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How long is a semester in college?

Semester means six months, right? So why do the Boston College calendar, Amherst College academic calendar, Luther College academic calendar, and others show four months or less? Is shortening the semester good? Please give me the answer to the urgent question: how long is a semester in college?

William Cain

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Jeremy Wood on August 20, 2018

The short answer is that US schools used to close for the summer portion of each six-month semester, so a semester-long course was taught over only four months.

Some schools adopted the quarter or trimester system, with three-month terms. Others, like Luther, have evolved different schedules that allow a four-month semester’s worth of material to be covered in only one or two months.

So the more current answer to the question how long a semester is in college might be “However long the college faculty have determined that it takes to present what has been classified as a semester’s worth of instruction.” Colleges and universities set their own schedules. Linked here are some academic calendars for 2018 and 2019 (and, for comparison, 2017) that show the typical patterns.

A college year still most often consists of a four-month fall semester, one-to-four-week winter break, four-month spring semester, and three-to-four-month summer break. Amherst College’s academic calendar is typical (although this year’s winter break is five weeks long, according to https://www.amherst.edu/academiclife/academic_calendar ). Boston College’s academic calendar also fits into this traditional pattern ( https://www.bc.edu/offices/stserv/academic/current/calendar.html ).

Kentucky’s Berea College claims to be the home of the “4-1-4” academic calendar. Today several schools offer an “intersession” in winter, giving students the options of taking an intensive class or an extended vacation. At UMass (Dartmouth), intersession is three weeks long. On Luther College’s academic calendar the “January Term” covers the four full weeks of January. (That’s Luther in Iowa, as distinct from Martin Luther College in Wisconsin, an unaffiliated school with a traditional academic year divided into four months.)

Summer classes are offered at most colleges and universities, and some schools also offer special non-credit or intensive courses during midterm breaks.

Then there are the community colleges, which offer a mix of classes that will and won’t transfer for credit in four-year or longer degree programs. Ohio’s Northwest State Community College calendar ( https://northweststate.edu/calendars-schedules/ ) is typical, with fixed dates for 16-week classes and a variety of other classes.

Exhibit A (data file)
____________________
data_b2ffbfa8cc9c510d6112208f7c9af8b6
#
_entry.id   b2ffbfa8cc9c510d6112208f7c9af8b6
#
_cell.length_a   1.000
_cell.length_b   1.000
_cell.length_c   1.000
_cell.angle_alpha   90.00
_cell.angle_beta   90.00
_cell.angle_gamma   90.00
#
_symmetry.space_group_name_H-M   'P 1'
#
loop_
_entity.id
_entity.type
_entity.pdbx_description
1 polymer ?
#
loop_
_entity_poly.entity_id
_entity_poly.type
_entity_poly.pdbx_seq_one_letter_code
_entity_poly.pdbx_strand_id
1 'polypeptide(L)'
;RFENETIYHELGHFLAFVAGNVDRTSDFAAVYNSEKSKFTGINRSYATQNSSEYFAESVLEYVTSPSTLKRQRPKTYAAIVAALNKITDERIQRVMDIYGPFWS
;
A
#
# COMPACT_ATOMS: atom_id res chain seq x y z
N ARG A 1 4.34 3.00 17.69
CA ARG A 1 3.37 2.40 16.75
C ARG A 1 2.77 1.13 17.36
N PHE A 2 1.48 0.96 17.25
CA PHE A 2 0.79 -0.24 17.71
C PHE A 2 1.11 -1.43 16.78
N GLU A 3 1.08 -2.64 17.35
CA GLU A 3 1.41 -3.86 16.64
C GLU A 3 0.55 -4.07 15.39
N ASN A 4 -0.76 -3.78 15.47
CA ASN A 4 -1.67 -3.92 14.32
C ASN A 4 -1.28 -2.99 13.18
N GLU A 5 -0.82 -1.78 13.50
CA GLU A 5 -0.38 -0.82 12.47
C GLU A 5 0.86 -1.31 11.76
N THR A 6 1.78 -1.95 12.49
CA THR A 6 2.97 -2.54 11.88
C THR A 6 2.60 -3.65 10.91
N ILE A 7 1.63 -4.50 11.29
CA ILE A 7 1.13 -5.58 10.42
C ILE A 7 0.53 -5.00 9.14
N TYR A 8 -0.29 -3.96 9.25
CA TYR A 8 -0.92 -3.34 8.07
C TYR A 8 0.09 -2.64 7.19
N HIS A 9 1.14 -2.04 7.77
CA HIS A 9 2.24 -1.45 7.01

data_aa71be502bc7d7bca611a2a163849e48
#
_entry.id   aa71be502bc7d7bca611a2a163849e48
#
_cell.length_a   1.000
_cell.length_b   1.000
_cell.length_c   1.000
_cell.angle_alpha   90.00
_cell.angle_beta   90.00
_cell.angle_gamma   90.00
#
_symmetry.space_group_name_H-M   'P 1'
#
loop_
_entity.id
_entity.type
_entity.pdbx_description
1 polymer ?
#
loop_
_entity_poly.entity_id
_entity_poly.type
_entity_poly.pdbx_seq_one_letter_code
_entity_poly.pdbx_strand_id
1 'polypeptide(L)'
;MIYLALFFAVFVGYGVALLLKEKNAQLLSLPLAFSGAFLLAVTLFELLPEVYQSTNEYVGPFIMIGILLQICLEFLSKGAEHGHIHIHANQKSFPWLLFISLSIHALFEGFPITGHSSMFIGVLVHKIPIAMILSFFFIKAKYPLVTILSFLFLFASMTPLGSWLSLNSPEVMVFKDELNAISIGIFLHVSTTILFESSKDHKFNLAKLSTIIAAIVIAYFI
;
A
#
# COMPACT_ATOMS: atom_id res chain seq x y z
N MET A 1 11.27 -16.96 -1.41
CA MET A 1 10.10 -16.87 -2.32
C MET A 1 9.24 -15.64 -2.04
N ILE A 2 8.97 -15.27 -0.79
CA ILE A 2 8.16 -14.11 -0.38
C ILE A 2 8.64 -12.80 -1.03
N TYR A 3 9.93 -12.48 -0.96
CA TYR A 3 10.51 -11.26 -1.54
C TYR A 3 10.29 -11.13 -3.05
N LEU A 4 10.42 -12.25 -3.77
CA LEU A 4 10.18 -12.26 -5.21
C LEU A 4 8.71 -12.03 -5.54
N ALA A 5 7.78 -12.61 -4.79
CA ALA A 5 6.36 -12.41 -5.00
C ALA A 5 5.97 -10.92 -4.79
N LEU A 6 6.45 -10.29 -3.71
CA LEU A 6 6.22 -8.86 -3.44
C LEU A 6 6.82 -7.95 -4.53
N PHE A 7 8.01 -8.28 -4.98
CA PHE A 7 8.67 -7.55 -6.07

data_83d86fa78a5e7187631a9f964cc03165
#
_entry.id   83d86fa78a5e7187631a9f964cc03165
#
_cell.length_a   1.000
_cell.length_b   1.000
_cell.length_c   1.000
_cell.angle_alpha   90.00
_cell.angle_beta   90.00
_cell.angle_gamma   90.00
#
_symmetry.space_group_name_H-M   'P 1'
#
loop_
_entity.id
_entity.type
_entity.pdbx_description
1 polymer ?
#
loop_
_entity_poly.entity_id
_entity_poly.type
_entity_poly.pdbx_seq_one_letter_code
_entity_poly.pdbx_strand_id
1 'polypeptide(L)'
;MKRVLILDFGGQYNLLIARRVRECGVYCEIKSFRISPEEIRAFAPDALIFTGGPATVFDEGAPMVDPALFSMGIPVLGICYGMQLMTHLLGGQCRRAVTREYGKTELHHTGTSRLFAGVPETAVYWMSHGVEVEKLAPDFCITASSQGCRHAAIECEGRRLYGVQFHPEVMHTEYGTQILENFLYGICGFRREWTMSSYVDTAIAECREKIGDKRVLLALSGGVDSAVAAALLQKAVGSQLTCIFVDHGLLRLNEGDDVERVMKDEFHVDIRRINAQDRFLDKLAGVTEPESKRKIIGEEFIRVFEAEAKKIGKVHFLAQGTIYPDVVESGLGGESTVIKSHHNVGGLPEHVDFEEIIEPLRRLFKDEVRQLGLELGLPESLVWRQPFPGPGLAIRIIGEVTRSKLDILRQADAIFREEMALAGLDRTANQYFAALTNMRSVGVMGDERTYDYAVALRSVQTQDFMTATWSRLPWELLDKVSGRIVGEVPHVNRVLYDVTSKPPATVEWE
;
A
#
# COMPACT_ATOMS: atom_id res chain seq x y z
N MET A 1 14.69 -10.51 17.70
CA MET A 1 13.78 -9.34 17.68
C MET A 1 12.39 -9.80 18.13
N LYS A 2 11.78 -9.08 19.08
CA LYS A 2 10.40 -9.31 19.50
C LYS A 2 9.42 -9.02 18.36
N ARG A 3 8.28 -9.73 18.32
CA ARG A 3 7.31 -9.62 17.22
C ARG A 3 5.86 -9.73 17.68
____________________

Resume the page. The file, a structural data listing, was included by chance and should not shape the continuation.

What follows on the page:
An example of an academic calendar following a trimester system would be the University of Michigan’s: http://www.accalendar17.net/university-of-michigan-academic-calendar/ .

There’s some debate about whether one system is “better” than another: http://www.umassmedia.com/opinions/trimesters-vs-semesters/article_516b9f48-f6a4-11e1-a514-001a4bcf6878.html . Bottom line, though: the “best” system is the one in which students are best prepared for their jobs and/or further studies.

Kayla Bowen8 months ago

Regardless of how long a semester in college is, whether or not the semester is extended to leave room for other events like special intersession classes, etc., students who want to get their money’s worth will work with their teachers to move classes along as efficiently as possible. They will read the assigned material before classes and come to classes prepared to let lectures build on what they learn from textbooks rather than expect the teacher basically to reread the book with them, as teachers in public high schools are often forced to do. They will choose projects that build further on what they learn in classes, so that, at the end of the term, they’ll be better prepared for jobs related to their majors than slackers are. 

Emily Alexander7 months ago

I think one factor in the scheduling of college classes is whether students are likely to transfer to a “flagship” school. If so, classes will be taught at a similar pace. Thus, the Boston College academic calendar and Amherst College academic calendar conform to the University of Massachusetts academic calendar, while schools in Michigan conform to the University of Michigan.

 


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